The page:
JERUSALEM, Israel – For years, Middle East observers have warned about the expansionist policies of Turkey’s Recep Tayyip Erdoğan. Those ambitions reach throughout the region all the way to Jerusalem.
"I think Turkey is the major emerging threat to the Middle East,” Seth Frantzman, executive director of the Middle East Center for Reporting and Analysis, told CBN News.
Analysts like Frantzman say the world is witnessing a belligerent Turkey on the move.
"It's invaded and ethnically cleansed Afrin of Kurds, Yazidis, and Christians. It attacked last year in eastern Syria and attacked and ethnically cleansed Christians,” Frantzman explained.
“It's attacked Armenia now. It didn't do it directly, but it basically goaded Azerbaijanis into war. And it's also been involved in Libya and sent Syrian mercenaries,” he continued. “Also, Turkey's been threatening Greece every few weeks for the last six months; also, Cyprus, Israel, Egypt, UAE. I mean, it never stops."
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One advance came after a deal with Libya to get its Mediterranean water rights.
"The whole point of the deal was to, basically, use a very poor, weak Libyan divided government and get a deal for all these water rights. Which basically means that now Turkey is sitting astride what claims by Greece and the pipeline that Israel wants to build,” said Frantzman.
Erdogan telegraphed his intent to the world by converting the Hagia Sophia, once the largest church in Christendom, into a mosque.
Middle East analyst Mike Kerem believes the decision to convert the Hagia Sofia back to a functioning mosque is a sign Erdogan is trying to restore Turkey’s Ottoman past.
He explained for nearly a century Turkey preserved the Hagia Sofia, "Ever since the modern nations today in 1923, that mosque, that church, has been a museum – free for everyone to gather in.”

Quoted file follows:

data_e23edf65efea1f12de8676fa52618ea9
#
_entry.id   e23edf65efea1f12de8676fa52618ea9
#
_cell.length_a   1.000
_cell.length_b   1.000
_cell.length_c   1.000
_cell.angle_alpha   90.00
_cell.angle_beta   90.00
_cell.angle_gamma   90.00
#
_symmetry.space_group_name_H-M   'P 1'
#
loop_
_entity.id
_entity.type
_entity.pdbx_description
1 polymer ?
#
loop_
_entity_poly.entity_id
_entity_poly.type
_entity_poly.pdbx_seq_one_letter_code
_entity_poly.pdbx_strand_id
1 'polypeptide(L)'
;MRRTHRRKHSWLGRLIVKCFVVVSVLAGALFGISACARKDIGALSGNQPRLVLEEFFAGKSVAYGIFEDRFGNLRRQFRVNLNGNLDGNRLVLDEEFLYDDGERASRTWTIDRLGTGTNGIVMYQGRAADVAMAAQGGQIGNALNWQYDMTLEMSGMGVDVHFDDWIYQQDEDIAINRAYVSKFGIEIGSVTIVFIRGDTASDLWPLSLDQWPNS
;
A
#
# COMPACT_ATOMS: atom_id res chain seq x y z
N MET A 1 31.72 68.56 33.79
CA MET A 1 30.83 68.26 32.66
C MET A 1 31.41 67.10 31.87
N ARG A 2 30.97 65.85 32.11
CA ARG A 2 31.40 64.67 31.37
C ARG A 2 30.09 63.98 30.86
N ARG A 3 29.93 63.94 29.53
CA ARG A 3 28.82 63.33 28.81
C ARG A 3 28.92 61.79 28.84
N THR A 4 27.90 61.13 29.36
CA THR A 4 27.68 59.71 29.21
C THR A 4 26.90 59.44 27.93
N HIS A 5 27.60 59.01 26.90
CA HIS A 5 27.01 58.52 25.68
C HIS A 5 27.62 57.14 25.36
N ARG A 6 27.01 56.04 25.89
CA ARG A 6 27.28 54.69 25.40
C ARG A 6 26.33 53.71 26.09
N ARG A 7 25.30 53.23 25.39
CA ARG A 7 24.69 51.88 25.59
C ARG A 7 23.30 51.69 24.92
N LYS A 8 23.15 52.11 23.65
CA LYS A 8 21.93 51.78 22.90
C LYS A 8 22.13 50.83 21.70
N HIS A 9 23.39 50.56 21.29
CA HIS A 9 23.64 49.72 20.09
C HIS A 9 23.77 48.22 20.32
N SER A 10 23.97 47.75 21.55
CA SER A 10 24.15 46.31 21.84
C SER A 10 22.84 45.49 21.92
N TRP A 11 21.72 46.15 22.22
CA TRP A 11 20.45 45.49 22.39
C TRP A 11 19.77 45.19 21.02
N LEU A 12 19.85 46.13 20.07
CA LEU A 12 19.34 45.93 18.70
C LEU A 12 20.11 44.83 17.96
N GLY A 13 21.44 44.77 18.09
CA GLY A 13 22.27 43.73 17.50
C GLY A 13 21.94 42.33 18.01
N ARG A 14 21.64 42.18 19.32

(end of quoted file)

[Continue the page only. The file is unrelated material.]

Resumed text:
After that conversion of the Hagia Sophia, Erdogan set his sights on liberating the Al-Aqsa mosque in Jerusalem. Last month, he said "in this city that we had to leave in tears during the first World War, it is still possible to come across traces of the Ottoman resistance. So, Jerusalem is our city."
Frantzman believes the regional powerhouses of Turkey and Iran share the same goals.
"I think we have to admit the rhetoric from Ankara today is a rhetoric that looks exactly like the Iranian rhetoric and that, by the way, is exactly what the UAE and other friends of the US and Israel say, which is that Iran and Turkey are on the same side,” said Frantzman. “They're both religious extremists.”
Erdogan's aggression presents another problem. Turkey is a NATO member but isn’t seen as a team player. Recently it purchased Russia's S-400 anti-aircraft missile system and aligns itself with the Muslim Brotherhood and Hamas.
"It's connected deeply into the European NATO security infrastructure and I think that presents a huge challenge. And I don’t know countries are going to extricate themselves from them,” said Frantzman.
Erdogan's regime is seen as hostile to Christians. Two years ago Turkish officials convicted and then released American Pastor Andrew Brunson on charges of aiding terrorism. Kerem claims Turkey now seeks to close its doors to Christians.
“Basically, his goal to cleanse Turkey of all non-Turkish Christians. Any Protestants, foreign Christians that are living, working in the land or involved at the Turkish church at all, they've been declared persona non grata and a threat to national order to national security.”
Given its dreams of a neo-Ottoman empire and Turkish nationalism, some believe Turkey might be as much of a threat to the West as Iran.